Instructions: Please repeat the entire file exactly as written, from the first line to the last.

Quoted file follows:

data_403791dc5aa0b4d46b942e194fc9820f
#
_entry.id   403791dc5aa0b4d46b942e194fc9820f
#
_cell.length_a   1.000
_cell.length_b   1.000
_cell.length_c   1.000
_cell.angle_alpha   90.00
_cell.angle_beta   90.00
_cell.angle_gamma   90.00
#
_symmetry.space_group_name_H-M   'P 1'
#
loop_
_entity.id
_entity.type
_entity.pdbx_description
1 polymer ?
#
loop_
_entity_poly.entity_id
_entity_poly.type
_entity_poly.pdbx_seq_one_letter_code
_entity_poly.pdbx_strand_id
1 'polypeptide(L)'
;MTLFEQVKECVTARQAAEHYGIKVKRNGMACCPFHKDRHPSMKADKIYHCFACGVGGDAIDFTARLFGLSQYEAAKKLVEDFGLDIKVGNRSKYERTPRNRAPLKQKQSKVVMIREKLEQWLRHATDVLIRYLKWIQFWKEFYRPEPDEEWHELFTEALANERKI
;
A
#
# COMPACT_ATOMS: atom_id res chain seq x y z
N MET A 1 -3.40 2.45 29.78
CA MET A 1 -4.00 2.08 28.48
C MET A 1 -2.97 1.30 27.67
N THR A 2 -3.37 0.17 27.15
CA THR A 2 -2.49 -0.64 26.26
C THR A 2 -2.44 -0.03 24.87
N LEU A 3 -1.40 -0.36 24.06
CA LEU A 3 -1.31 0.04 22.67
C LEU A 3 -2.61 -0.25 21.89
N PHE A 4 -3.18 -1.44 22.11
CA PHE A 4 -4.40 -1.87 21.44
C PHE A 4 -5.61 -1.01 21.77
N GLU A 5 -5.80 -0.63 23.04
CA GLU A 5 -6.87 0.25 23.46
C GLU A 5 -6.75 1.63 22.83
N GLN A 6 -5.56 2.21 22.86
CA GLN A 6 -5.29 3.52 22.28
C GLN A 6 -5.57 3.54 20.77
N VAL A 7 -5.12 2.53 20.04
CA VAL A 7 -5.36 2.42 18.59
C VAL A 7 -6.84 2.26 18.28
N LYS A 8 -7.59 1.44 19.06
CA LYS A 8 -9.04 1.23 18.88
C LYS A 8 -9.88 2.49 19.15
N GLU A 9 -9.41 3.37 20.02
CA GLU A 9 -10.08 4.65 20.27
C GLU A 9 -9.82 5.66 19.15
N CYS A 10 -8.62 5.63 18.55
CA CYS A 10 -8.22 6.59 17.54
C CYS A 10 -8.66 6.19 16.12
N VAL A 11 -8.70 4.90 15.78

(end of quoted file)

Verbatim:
data_403791dc5aa0b4d46b942e194fc9820f
#
_entry.id   403791dc5aa0b4d46b942e194fc9820f
#
_cell.length_a   1.000
_cell.length_b   1.000
_cell.length_c   1.000
_cell.angle_alpha   90.00
_cell.angle_beta   90.00
_cell.angle_gamma   90.00
#
_symmetry.space_group_name_H-M   'P 1'
#
loop_
_entity.id
_entity.type
_entity.pdbx_description
1 polymer ?
#
loop_
_entity_poly.entity_id
_entity_poly.type
_entity_poly.pdbx_seq_one_letter_code
_entity_poly.pdbx_strand_id
1 'polypeptide(L)'
;MTLFEQVKECVTARQAAEHYGIKVKRNGMACCPFHKDRHPSMKADKIYHCFACGVGGDAIDFTARLFGLSQYEAAKKLVEDFGLDIKVGNRSKYERTPRNRAPLKQKQSKVVMIREKLEQWLRHATDVLIRYLKWIQFWKEFYRPEPDEEWHELFTEALANERKI
;
A
#
# COMPACT_ATOMS: atom_id res chain seq x y z
N MET A 1 -3.40 2.45 29.78
CA MET A 1 -4.00 2.08 28.48
C MET A 1 -2.97 1.30 27.67
N THR A 2 -3.37 0.17 27.15
CA THR A 2 -2.49 -0.64 26.26
C THR A 2 -2.44 -0.03 24.87
N LEU A 3 -1.40 -0.36 24.06
CA LEU A 3 -1.31 0.04 22.67
C LEU A 3 -2.61 -0.25 21.89
N PHE A 4 -3.18 -1.44 22.11
CA PHE A 4 -4.40 -1.87 21.44
C PHE A 4 -5.61 -1.01 21.77
N GLU A 5 -5.80 -0.63 23.04
CA GLU A 5 -6.87 0.25 23.46
C GLU A 5 -6.75 1.63 22.83
N GLN A 6 -5.56 2.21 22.86
CA GLN A 6 -5.29 3.52 22.28
C GLN A 6 -5.57 3.54 20.77
N VAL A 7 -5.12 2.53 20.04
CA VAL A 7 -5.36 2.42 18.59
C VAL A 7 -6.84 2.26 18.28
N LYS A 8 -7.59 1.44 19.06
CA LYS A 8 -9.04 1.23 18.88
C LYS A 8 -9.88 2.49 19.15
N GLU A 9 -9.41 3.37 20.02
CA GLU A 9 -10.08 4.65 20.27
C GLU A 9 -9.82 5.66 19.15
N CYS A 10 -8.62 5.63 18.55
CA CYS A 10 -8.22 6.59 17.54
C CYS A 10 -8.66 6.19 16.12
N VAL A 11 -8.70 4.90 15.78